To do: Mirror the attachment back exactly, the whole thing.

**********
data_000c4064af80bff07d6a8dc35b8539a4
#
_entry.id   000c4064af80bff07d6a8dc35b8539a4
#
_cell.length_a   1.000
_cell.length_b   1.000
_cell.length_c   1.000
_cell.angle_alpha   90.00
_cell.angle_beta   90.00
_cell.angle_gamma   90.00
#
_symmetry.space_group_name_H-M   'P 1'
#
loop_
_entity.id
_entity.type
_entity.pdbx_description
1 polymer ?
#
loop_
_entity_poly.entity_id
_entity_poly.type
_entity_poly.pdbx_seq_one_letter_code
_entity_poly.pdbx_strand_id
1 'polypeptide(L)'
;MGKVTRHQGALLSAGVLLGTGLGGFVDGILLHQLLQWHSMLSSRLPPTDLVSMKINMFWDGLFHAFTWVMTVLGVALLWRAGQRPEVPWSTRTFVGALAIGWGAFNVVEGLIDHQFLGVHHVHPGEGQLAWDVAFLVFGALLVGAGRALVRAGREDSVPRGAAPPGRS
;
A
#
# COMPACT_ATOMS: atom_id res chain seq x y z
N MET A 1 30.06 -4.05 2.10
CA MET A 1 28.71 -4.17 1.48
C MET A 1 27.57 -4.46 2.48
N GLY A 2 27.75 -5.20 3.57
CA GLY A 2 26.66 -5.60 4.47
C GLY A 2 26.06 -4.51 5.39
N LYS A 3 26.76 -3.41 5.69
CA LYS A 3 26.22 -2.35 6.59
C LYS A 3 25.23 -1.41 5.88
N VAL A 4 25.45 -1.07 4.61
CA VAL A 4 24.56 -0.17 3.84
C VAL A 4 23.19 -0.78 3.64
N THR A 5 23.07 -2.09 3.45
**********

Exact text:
data_000c4064af80bff07d6a8dc35b8539a4
#
_entry.id   000c4064af80bff07d6a8dc35b8539a4
#
_cell.length_a   1.000
_cell.length_b   1.000
_cell.length_c   1.000
_cell.angle_alpha   90.00
_cell.angle_beta   90.00
_cell.angle_gamma   90.00
#
_symmetry.space_group_name_H-M   'P 1'
#
loop_
_entity.id
_entity.type
_entity.pdbx_description
1 polymer ?
#
loop_
_entity_poly.entity_id
_entity_poly.type
_entity_poly.pdbx_seq_one_letter_code
_entity_poly.pdbx_strand_id
1 'polypeptide(L)'
;MGKVTRHQGALLSAGVLLGTGLGGFVDGILLHQLLQWHSMLSSRLPPTDLVSMKINMFWDGLFHAFTWVMTVLGVALLWRAGQRPEVPWSTRTFVGALAIGWGAFNVVEGLIDHQFLGVHHVHPGEGQLAWDVAFLVFGALLVGAGRALVRAGREDSVPRGAAPPGRS
;
A
#
# COMPACT_ATOMS: atom_id res chain seq x y z
N MET A 1 30.06 -4.05 2.10
CA MET A 1 28.71 -4.17 1.48
C MET A 1 27.57 -4.46 2.48
N GLY A 2 27.75 -5.20 3.57
CA GLY A 2 26.66 -5.60 4.47
C GLY A 2 26.06 -4.51 5.39
N LYS A 3 26.76 -3.41 5.69
CA LYS A 3 26.22 -2.35 6.59
C LYS A 3 25.23 -1.41 5.88
N VAL A 4 25.45 -1.07 4.61
CA VAL A 4 24.56 -0.17 3.84
C VAL A 4 23.19 -0.78 3.64
N THR A 5 23.07 -2.09 3.45